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Match makers in Vietnam

Generations ago, marriage was a family affair, as parents select their child’s spouse.

In the past, the marriage of  Kinh people - Vietnam's ethnic majority - were organized by matchmakers. Before wedding, the betrothed weren't allowed to touch each another. If the young woman wanted to supply her suitor a quid of betel, she placed the quid on a tray. Feudal ethics forbade any direct expression of affection.

If the newlyweds were happy, the matchmaker became their benefactor and was thanked with a bowl of steamed sticky rice, a boiled chicken, and a silk dress following the marriage. When the couple held the one-month anniversary of their primary kid, the party has the matchmaker to participate.

Following an introduction by the matchmaker, the grooms family would visit the bride's family to find out once their daughter's name and age. This ceremony was a vital tirst step, because the girl's age determined in her suitability as a bride. The groom's family would search the horoscopes of the possible couple, solely agreeing to a marriage if the pair's horoscopes were complementary. In addition as having appropriate horoscopes, the couple ought to return from a similar social category.

Asking for wedding presents was a feudal custom that placed a lot of strain on both families. Some couples had to break up because the girl's family demanded gifts beyond the grooms family's means. The brides family might request dresses, bottles of wine, cakes, betel nuts, rice, pigs, chickens, jewelry, and money. Sometimes, the groom's family would go deep into debt, forcing the young couple to spend years paying back the costs incurred by their wedding. Resentment between the bride and groom and their respective families was inevitable.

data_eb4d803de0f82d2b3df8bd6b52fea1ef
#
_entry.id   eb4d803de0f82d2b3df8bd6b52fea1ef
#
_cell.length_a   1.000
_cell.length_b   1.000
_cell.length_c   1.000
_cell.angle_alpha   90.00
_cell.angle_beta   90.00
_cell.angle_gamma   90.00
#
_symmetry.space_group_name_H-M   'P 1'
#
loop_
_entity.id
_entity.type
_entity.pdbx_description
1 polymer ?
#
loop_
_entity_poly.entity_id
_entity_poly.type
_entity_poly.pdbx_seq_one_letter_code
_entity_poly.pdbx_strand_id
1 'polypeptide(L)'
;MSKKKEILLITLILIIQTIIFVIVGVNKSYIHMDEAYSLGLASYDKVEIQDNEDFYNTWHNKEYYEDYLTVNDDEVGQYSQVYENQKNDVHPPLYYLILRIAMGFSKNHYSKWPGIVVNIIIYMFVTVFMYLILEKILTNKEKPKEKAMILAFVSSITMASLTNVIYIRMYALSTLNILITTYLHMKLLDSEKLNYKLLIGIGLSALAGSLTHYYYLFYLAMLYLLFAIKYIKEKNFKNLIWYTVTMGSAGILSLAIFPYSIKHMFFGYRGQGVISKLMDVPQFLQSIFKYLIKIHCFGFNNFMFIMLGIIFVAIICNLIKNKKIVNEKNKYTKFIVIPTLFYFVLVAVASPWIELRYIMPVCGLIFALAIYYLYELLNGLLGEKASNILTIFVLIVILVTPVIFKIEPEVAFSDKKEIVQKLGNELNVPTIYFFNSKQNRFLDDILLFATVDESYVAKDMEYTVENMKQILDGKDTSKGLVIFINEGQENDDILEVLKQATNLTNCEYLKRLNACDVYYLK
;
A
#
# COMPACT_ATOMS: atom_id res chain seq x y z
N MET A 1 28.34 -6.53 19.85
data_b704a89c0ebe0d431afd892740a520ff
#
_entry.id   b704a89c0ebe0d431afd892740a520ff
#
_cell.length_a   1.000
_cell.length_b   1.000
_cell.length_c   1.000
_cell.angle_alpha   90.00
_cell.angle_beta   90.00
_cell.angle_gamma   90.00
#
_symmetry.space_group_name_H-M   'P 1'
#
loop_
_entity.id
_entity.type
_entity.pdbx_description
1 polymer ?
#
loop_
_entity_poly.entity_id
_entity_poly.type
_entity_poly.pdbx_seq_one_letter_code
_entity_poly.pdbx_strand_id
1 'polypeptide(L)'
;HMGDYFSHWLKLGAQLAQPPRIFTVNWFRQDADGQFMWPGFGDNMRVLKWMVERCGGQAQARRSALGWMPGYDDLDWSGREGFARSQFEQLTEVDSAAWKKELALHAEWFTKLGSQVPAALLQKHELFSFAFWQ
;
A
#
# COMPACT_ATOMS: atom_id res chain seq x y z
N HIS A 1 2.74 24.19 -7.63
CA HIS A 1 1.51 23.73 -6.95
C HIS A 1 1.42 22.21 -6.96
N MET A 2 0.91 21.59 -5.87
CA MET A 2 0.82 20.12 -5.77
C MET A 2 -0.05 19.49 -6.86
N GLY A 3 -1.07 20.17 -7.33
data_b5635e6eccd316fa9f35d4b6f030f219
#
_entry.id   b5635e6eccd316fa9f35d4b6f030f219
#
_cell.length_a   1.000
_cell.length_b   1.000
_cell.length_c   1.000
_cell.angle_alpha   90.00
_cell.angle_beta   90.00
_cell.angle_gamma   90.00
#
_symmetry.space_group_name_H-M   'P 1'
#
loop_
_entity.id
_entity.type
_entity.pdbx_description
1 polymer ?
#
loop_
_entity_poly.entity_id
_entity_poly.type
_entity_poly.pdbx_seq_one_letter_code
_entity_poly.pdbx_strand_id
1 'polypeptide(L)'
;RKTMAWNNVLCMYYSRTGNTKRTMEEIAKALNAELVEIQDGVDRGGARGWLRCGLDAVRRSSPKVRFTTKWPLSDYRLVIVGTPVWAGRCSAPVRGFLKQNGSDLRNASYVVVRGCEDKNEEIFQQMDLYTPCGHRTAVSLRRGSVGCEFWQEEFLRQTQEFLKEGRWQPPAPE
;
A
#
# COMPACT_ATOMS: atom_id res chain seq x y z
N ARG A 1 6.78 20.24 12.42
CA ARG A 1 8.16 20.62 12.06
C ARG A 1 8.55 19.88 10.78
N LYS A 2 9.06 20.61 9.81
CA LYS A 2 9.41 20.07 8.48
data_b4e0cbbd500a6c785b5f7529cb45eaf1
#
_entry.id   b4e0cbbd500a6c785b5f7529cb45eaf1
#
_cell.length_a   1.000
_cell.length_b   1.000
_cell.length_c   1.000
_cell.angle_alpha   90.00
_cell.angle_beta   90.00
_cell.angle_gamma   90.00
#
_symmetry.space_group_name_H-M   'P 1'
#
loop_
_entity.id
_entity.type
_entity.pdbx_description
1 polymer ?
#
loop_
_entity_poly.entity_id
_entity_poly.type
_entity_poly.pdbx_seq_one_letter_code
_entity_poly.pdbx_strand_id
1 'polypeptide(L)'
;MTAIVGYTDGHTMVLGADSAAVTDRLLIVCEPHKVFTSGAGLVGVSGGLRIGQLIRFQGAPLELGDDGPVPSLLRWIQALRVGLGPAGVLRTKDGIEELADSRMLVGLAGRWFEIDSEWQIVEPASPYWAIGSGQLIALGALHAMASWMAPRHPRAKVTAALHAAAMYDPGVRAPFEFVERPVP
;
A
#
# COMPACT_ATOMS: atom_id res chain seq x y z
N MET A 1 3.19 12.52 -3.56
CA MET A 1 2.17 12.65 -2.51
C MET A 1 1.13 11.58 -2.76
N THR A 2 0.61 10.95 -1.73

Asking for wedding presents was a feudal custom that placed lots of strain on each families. Some couples had to interrupt up as a result of the girl's family demanded gifts beyond the grooms family's suggests. The brides family would possibly request dresses, bottles of wine, cakes, betel nuts, rice, pigs, chickens, jewelry, and money. Sometimes, the groom's family would go deep into debt, forcing the young couple to pay through years with the prices incurred by their wedding. Resentment between the bride and groom and their individual families was avoidable.

A traditional marriage ceremony related to a good several gifts. Phu the cakes were necessary. Fabricated from rice flour, sugar, coconut and green beans, these cakes encompass a spherical filling between 2 sq. layers - said to represent the world and the sky. The cakes are related to loyalty, flexibility and honesty.

To raise pigs you want to collect ferns. To get married you want to be pay "way ahead" to the village

"Way ahead" was a sum of cash that the grooms family offered to the girl's home village. If the boy and the girl were natives of a similar village, the groom's family still had to pay "way ahead", though the total was smaller. solely once receiving the "way ahead" would the village officers issue a wedding certificate. The collected cash was to be used for public works, consists of sinking a well or building a road.